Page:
A minority of Americans will continue to rail against our national institutions, and will try to convince the rest of us to hate a measure likely to confer broad benefits on us, both individually and as a society.  May their cries fall on deaf ears, and may they remember that the very foundation of our system is a respect for majority rule.

RELATED:
Susan Barsy, A Decision We’ll All Feel, Our Polity.
David Brooks, Modesty and Audacity, New York Times.

A World Without Lincoln

sketch by Charles Dix of Fort Monroe in the offing, 1863 (private collection)

For those whose consciousness is tuned to the Civil War, April is strewn with anniversaries.  The war began April 12th, 1861, with the Confederate barrage of Fort Sumter.  Four years later, it ended on April 9th, with the rebels’ surrender at Appomattox.  A week later, President Lincoln was slain while sitting in a box at Ford’s Theater.  That spring the injured nation lay under a blanket of a peace, a peace fraught with exhaustion, anger, uncertainty.

It’s hard to fathom what Americans at that time felt, experienced.  On the far side of a dreadful, violent division, they had run a course that intransigence — impatience — and distrust — dictated.  To say Progress Is Unpopular is putting it mildly.  Those who could not put up with change, those unhappy with the course of progress, those who were sick of compromise and unwilling to think even for one minute of living without slavery — these were the people who threw in the towel.  They walked away from Congress, from compromise and debate.  Rather than accept a turn of events they conceived of as a humiliating political defeat, they rebelled against the federal government and sought to go their own way.  The ensuing war was coercive, decisively establishing the ultimate authority of the Union and the federal government relative to other interests and claims.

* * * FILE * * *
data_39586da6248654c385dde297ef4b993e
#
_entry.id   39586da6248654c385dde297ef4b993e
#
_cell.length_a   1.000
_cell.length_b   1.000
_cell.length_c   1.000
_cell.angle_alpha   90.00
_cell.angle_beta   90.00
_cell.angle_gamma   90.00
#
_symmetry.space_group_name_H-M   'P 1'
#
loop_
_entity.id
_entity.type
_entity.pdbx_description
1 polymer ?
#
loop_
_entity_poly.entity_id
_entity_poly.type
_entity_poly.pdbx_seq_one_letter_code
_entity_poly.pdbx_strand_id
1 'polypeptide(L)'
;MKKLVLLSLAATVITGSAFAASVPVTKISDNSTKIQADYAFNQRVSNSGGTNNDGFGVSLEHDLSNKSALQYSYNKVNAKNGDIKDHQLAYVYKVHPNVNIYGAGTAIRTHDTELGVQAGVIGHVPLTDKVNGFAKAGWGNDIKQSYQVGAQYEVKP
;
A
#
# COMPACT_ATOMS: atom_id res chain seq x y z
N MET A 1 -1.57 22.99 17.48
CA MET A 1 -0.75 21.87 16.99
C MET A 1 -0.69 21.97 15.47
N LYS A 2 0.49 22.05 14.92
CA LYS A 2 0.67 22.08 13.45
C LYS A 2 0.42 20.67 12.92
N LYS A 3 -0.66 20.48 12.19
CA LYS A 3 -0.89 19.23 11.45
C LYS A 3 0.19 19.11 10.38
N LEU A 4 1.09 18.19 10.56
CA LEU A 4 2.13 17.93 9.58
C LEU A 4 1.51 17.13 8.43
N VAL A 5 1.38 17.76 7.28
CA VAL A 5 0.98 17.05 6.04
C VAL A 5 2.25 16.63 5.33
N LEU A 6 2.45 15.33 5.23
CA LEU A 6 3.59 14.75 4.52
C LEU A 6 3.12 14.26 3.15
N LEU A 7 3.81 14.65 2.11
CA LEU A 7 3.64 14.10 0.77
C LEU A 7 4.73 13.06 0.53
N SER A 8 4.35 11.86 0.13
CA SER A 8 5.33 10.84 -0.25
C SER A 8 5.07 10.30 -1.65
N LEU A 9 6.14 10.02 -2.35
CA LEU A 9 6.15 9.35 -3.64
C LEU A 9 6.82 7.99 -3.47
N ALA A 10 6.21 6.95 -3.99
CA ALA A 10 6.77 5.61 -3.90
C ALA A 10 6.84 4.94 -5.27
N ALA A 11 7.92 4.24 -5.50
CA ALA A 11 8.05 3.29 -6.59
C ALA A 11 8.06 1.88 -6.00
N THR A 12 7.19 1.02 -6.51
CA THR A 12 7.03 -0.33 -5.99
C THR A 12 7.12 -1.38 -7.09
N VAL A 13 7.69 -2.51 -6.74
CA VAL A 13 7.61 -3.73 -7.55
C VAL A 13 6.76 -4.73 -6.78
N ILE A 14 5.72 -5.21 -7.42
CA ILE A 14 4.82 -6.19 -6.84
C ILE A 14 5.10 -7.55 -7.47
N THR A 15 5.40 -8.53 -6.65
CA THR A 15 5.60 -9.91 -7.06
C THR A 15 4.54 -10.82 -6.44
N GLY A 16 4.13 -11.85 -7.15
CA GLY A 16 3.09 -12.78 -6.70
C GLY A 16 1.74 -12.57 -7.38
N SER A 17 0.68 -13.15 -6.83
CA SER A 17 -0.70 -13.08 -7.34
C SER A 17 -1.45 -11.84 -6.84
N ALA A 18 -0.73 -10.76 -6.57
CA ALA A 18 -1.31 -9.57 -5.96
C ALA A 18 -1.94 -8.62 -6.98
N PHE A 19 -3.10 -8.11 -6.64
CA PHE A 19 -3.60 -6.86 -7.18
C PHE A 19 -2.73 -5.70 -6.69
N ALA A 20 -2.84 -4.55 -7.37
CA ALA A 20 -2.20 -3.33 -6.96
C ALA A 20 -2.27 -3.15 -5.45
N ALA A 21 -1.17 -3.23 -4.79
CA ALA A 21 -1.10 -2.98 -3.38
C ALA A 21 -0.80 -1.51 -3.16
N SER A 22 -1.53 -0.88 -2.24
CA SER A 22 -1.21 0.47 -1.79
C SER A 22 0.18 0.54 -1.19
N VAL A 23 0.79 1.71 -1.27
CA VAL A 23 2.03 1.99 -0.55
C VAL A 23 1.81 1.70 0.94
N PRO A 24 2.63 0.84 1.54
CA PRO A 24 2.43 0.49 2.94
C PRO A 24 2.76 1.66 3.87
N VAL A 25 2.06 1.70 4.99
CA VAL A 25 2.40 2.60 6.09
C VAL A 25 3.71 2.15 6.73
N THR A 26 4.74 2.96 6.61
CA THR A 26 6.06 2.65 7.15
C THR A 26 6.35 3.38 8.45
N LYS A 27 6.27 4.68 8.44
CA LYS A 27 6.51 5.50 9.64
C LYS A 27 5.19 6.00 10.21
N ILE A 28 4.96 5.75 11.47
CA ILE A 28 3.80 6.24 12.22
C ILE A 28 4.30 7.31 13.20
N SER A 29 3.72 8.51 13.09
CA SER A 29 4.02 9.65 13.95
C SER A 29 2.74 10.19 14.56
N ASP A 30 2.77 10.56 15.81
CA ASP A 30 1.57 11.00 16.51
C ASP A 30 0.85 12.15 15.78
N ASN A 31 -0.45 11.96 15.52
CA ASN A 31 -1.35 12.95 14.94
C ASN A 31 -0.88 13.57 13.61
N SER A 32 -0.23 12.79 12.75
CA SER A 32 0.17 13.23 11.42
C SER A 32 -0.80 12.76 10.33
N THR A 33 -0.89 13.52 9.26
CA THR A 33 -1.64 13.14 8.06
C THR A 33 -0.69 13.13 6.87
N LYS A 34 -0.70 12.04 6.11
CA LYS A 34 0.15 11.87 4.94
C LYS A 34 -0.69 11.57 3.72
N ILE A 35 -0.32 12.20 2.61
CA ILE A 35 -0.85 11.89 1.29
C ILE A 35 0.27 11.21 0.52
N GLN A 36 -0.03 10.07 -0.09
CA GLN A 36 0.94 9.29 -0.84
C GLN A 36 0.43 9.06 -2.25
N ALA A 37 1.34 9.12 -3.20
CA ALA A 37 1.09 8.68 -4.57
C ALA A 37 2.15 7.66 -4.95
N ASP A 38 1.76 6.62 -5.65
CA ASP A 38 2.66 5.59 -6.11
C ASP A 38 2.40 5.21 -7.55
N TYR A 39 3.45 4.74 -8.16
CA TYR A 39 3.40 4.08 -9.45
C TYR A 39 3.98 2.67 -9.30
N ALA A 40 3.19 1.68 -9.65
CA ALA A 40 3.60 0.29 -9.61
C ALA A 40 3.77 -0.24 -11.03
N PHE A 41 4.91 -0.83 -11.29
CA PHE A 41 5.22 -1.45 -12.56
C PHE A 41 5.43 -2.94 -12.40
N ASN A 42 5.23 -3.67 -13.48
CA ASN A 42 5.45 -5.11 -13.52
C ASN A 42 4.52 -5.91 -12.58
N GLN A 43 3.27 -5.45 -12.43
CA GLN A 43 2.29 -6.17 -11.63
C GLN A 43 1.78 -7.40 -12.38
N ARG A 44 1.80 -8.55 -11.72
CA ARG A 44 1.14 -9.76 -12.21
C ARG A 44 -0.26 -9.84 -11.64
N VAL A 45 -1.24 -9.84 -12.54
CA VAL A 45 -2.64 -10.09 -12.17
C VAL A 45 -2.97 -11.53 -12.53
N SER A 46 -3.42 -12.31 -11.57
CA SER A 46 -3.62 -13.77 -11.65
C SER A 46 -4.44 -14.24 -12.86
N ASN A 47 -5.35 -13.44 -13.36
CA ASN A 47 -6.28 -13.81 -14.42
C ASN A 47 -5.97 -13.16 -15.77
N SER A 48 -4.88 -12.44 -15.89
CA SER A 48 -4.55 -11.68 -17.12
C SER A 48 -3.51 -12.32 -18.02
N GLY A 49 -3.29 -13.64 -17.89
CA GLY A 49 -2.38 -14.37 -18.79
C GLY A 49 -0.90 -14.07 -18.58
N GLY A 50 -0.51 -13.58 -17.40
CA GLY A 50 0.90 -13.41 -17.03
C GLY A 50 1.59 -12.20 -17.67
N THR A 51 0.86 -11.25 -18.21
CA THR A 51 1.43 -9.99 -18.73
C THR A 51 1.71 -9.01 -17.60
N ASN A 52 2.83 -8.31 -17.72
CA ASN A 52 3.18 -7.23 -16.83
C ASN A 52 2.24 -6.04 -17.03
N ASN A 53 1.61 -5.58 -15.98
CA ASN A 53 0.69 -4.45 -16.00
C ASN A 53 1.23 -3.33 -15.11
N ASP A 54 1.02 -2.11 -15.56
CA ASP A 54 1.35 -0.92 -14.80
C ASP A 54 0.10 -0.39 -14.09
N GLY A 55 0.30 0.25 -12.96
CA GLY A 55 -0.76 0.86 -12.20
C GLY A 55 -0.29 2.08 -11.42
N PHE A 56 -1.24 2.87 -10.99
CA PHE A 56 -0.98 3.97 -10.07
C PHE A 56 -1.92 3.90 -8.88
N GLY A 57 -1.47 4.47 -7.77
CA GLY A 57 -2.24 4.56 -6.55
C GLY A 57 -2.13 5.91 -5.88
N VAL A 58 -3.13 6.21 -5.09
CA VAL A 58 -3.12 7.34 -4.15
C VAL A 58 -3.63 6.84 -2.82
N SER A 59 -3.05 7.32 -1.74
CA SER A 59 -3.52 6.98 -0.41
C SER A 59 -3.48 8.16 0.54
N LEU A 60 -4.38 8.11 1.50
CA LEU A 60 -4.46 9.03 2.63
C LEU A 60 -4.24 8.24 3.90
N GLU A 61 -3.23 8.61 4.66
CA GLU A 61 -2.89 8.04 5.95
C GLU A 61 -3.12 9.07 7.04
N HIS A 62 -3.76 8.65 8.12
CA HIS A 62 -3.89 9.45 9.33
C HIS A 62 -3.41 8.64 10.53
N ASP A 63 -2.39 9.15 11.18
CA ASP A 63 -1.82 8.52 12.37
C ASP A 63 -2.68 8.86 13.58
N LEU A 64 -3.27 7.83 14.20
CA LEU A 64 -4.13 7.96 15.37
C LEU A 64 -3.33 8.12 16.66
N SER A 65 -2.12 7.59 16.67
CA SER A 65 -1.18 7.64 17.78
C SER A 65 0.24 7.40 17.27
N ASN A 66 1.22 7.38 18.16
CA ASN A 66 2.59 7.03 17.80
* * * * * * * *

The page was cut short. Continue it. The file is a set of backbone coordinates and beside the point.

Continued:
Among my belongings is a small drawing, a bit of memorabilia from that unhappy time.  It’s a tiny sketch on Union stationery, showing a view of Fort Monroe from the water.  The artist was a young man, Charles T. Dix, whose father, John, was in charge of Union forces there at the time.

Located in Virginia at the tip of the peninsula formed by the confluence of the James and York Rivers, Fort Monroe became a haven for former slaves who gained their freedom by leaving rebel territory.  After the war, the fort was where former leaders of the Confederacy were imprisoned.  Jefferson Davis was held there for what many considered to be an unconscionably long period.  Hitting on the appropriate way to treat men who had presided over such a protracted and devastating rebellion took a long time.

It has taken far longer to discover how to realize the dream of freedom and equality that was an inseparable part of that dark struggle.  Ultimately, though, we have struggled toward it, however benightedly, struggled toward it with and without great statesmen, struggled toward it in a world without Lincoln.